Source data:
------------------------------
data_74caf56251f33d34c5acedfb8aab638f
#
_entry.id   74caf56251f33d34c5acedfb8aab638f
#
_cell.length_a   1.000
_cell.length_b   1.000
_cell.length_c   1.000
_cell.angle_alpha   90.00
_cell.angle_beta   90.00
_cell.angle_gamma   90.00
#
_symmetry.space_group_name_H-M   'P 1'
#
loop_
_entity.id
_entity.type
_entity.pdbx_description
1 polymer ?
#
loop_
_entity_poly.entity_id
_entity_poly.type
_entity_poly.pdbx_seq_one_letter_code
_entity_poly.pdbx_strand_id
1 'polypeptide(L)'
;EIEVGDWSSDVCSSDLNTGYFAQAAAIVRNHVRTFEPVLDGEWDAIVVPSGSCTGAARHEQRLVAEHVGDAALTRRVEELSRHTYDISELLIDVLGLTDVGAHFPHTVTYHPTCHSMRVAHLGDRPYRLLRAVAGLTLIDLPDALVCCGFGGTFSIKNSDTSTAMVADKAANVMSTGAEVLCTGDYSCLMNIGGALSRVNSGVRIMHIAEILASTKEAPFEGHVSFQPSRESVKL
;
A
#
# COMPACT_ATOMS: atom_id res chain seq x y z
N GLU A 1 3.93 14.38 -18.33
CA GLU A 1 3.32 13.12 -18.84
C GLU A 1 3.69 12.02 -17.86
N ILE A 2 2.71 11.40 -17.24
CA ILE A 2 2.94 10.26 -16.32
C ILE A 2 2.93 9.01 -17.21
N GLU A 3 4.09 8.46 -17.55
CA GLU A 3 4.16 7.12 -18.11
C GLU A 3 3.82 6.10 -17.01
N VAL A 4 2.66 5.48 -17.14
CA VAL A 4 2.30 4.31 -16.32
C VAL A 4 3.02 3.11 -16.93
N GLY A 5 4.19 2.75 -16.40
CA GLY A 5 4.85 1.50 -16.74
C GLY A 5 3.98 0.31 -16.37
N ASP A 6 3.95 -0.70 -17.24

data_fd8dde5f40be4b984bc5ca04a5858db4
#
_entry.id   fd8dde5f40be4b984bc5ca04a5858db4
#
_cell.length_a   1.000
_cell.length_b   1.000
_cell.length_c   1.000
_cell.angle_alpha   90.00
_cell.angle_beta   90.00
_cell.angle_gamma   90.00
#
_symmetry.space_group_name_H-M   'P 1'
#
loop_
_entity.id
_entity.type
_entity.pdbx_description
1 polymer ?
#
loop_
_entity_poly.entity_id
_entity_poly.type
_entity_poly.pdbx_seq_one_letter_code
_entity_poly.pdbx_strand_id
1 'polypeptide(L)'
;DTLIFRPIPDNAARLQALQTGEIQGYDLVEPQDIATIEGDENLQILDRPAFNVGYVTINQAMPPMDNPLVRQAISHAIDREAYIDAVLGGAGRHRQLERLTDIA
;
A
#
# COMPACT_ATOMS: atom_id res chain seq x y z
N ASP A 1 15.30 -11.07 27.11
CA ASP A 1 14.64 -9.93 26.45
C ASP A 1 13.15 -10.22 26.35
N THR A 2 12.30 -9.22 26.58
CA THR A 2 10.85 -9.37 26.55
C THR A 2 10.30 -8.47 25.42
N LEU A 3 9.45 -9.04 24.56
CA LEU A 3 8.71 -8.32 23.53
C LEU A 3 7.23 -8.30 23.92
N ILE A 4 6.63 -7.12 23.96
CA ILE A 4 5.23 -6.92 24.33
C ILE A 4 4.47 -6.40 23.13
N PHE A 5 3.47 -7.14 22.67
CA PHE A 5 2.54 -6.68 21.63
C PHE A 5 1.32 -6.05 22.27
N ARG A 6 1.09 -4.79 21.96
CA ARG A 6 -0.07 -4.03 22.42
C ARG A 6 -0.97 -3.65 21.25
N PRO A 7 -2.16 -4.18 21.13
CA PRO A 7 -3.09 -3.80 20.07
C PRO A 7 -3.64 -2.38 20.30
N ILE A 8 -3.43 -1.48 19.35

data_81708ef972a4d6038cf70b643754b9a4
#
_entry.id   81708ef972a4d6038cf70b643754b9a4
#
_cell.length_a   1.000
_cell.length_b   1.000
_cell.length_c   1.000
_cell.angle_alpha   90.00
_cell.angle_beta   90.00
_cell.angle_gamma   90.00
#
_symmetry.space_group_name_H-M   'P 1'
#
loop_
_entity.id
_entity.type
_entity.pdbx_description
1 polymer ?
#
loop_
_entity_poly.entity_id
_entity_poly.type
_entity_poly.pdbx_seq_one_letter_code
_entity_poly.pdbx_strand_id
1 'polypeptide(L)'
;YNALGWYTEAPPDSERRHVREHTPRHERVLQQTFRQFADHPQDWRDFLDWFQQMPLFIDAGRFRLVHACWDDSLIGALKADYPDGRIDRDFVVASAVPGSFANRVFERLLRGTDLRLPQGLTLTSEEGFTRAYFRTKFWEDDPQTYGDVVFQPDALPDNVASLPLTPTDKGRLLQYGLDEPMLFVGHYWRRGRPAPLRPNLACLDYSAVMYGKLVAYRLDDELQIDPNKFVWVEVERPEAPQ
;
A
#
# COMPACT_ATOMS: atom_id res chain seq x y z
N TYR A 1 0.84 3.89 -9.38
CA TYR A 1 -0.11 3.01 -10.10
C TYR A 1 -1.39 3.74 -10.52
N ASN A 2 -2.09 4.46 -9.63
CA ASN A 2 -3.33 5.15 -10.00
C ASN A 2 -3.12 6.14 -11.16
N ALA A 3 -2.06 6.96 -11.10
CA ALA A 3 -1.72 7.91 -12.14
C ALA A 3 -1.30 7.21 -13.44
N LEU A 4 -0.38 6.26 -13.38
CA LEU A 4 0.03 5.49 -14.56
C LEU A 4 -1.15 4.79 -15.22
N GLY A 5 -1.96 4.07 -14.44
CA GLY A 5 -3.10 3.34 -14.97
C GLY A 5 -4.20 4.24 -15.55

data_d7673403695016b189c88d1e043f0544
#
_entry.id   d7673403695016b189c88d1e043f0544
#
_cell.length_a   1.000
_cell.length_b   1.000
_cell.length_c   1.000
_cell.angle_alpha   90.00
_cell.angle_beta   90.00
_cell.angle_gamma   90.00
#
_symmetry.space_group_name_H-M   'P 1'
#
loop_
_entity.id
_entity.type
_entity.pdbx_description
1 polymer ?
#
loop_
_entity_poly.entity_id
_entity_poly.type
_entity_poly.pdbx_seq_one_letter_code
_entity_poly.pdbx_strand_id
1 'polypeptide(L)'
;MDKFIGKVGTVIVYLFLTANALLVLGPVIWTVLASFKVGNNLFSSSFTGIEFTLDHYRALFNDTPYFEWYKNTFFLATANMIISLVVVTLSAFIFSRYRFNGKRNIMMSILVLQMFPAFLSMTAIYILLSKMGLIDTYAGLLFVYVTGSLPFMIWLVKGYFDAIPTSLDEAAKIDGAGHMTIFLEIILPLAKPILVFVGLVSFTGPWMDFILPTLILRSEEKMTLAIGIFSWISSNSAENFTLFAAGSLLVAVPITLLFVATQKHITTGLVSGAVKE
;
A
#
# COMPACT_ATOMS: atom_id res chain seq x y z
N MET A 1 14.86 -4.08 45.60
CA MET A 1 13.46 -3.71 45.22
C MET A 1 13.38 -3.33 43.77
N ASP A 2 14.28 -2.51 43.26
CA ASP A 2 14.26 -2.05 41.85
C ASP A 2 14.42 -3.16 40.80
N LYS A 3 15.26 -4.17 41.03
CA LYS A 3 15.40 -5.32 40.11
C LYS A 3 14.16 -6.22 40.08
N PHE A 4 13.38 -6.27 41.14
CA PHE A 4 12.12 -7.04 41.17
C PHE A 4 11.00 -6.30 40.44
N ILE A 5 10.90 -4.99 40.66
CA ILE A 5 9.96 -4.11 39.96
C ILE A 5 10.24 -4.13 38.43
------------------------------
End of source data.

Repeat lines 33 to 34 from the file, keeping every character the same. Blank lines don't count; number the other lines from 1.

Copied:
C GLU A 1 3.69 12.02 -17.86
N ILE A 2 2.71 11.40 -17.24